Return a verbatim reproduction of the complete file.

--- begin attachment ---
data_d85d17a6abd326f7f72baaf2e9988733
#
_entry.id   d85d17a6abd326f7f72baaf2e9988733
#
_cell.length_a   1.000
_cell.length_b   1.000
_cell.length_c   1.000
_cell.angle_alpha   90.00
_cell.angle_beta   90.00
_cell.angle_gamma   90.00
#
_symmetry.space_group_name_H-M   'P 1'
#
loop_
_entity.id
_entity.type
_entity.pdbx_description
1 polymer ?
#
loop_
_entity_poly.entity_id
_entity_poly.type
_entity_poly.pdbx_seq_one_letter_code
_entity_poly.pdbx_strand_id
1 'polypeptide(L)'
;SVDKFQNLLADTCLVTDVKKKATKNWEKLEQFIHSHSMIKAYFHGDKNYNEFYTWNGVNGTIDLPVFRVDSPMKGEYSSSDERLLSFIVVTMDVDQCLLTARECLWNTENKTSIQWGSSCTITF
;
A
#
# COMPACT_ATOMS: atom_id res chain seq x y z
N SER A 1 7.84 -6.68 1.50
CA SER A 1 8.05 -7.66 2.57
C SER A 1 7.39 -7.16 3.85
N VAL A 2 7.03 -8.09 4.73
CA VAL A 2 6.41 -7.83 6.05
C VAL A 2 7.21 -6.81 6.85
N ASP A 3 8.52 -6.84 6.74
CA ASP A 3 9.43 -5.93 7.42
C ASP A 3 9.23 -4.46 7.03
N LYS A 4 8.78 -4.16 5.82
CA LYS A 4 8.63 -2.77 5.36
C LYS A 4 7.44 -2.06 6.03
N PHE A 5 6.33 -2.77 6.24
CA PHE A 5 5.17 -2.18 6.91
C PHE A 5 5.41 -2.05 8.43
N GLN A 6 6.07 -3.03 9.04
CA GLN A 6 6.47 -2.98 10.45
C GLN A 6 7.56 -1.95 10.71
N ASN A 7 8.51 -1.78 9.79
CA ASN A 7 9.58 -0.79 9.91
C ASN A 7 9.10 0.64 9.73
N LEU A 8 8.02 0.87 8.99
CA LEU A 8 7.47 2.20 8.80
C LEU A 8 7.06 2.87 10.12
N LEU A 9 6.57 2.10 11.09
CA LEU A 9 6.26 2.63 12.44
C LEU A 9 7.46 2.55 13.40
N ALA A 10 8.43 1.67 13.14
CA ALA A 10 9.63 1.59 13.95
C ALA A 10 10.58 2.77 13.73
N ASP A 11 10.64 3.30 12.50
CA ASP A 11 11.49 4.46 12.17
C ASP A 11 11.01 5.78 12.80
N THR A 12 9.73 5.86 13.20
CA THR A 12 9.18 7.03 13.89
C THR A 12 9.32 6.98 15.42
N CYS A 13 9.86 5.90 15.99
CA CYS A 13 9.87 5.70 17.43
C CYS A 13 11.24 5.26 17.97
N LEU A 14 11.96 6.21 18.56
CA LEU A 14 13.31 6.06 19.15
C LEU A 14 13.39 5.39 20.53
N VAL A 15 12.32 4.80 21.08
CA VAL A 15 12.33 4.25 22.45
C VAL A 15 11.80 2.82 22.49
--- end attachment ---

data_d85d17a6abd326f7f72baaf2e9988733
#
_entry.id   d85d17a6abd326f7f72baaf2e9988733
#
_cell.length_a   1.000
_cell.length_b   1.000
_cell.length_c   1.000
_cell.angle_alpha   90.00
_cell.angle_beta   90.00
_cell.angle_gamma   90.00
#
_symmetry.space_group_name_H-M   'P 1'
#
loop_
_entity.id
_entity.type
_entity.pdbx_description
1 polymer ?
#
loop_
_entity_poly.entity_id
_entity_poly.type
_entity_poly.pdbx_seq_one_letter_code
_entity_poly.pdbx_strand_id
1 'polypeptide(L)'
;SVDKFQNLLADTCLVTDVKKKATKNWEKLEQFIHSHSMIKAYFHGDKNYNEFYTWNGVNGTIDLPVFRVDSPMKGEYSSSDERLLSFIVVTMDVDQCLLTARECLWNTENKTSIQWGSSCTITF
;
A
#
# COMPACT_ATOMS: atom_id res chain seq x y z
N SER A 1 7.84 -6.68 1.50
CA SER A 1 8.05 -7.66 2.57
C SER A 1 7.39 -7.16 3.85
N VAL A 2 7.03 -8.09 4.73
CA VAL A 2 6.41 -7.83 6.05
C VAL A 2 7.21 -6.81 6.85
N ASP A 3 8.52 -6.84 6.74
CA ASP A 3 9.43 -5.93 7.42
C ASP A 3 9.23 -4.46 7.03
N LYS A 4 8.78 -4.16 5.82
CA LYS A 4 8.63 -2.77 5.36
C LYS A 4 7.44 -2.06 6.03
N PHE A 5 6.33 -2.77 6.24
CA PHE A 5 5.17 -2.18 6.91
C PHE A 5 5.41 -2.05 8.43
N GLN A 6 6.07 -3.03 9.04
CA GLN A 6 6.47 -2.98 10.45
C GLN A 6 7.56 -1.95 10.71
N ASN A 7 8.51 -1.78 9.79
CA ASN A 7 9.58 -0.79 9.91
C ASN A 7 9.10 0.64 9.73
N LEU A 8 8.02 0.87 8.99
CA LEU A 8 7.47 2.20 8.80
C LEU A 8 7.06 2.87 10.12
N LEU A 9 6.57 2.10 11.09
CA LEU A 9 6.26 2.63 12.44
C LEU A 9 7.46 2.55 13.40
N ALA A 10 8.43 1.67 13.14
CA ALA A 10 9.63 1.59 13.95
C ALA A 10 10.58 2.77 13.73
N ASP A 11 10.64 3.30 12.50
CA ASP A 11 11.49 4.46 12.17
C ASP A 11 11.01 5.78 12.80
N THR A 12 9.73 5.86 13.20
CA THR A 12 9.18 7.03 13.89
C THR A 12 9.32 6.98 15.42
N CYS A 13 9.86 5.90 15.99
CA CYS A 13 9.87 5.70 17.43
C CYS A 13 11.24 5.26 17.97
N LEU A 14 11.96 6.21 18.56
CA LEU A 14 13.31 6.06 19.15
C LEU A 14 13.39 5.39 20.53
N VAL A 15 12.32 4.80 21.08
CA VAL A 15 12.33 4.25 22.45
C VAL A 15 11.80 2.82 22.49